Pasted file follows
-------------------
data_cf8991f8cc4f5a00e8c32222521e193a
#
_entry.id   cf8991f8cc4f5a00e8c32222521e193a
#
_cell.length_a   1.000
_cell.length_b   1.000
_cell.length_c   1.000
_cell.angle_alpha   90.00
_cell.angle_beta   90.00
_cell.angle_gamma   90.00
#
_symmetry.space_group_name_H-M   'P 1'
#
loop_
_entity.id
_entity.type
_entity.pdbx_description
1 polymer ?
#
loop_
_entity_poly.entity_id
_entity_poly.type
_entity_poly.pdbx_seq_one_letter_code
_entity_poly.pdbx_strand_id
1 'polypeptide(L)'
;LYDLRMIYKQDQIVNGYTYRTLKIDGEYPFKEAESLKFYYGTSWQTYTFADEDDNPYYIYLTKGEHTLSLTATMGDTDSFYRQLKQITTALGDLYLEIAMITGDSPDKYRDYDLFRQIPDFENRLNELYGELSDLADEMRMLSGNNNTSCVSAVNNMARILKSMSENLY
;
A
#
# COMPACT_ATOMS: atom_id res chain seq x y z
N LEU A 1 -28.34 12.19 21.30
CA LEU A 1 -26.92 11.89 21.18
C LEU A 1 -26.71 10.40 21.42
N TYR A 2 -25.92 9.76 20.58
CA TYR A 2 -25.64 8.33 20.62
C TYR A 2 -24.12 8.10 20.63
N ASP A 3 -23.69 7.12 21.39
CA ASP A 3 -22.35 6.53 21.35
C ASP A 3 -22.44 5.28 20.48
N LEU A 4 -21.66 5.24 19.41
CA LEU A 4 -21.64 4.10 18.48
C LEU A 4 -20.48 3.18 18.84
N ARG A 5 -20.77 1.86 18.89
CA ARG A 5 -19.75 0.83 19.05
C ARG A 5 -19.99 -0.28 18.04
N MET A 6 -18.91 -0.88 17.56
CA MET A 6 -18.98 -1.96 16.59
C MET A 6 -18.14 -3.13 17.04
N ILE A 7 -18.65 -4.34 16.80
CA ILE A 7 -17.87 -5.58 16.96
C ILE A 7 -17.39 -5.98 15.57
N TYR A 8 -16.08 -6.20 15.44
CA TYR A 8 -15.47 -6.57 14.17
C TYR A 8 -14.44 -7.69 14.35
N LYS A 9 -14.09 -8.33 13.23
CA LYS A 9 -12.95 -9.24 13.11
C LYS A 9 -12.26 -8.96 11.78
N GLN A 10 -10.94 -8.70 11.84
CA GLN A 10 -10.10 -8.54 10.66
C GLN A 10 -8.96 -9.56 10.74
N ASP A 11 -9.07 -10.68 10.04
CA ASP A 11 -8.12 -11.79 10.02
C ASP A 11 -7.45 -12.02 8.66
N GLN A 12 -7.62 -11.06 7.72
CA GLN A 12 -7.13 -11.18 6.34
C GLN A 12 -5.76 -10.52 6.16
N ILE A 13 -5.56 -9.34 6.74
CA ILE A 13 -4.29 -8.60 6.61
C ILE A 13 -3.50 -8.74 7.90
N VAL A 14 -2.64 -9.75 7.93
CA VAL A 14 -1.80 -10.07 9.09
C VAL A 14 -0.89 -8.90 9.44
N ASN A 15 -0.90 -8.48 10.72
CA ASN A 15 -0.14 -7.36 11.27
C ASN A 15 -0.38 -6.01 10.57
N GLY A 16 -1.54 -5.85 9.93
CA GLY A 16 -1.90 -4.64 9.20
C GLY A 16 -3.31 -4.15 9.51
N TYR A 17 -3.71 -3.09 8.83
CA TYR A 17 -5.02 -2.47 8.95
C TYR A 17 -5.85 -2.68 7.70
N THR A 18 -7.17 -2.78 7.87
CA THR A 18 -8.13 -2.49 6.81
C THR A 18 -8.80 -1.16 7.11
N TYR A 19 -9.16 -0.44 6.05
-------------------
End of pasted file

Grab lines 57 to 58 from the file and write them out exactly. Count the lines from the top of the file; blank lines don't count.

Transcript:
C LYS A 9 -12.26 -8.96 11.78
N GLN A 10 -10.94 -8.70 11.84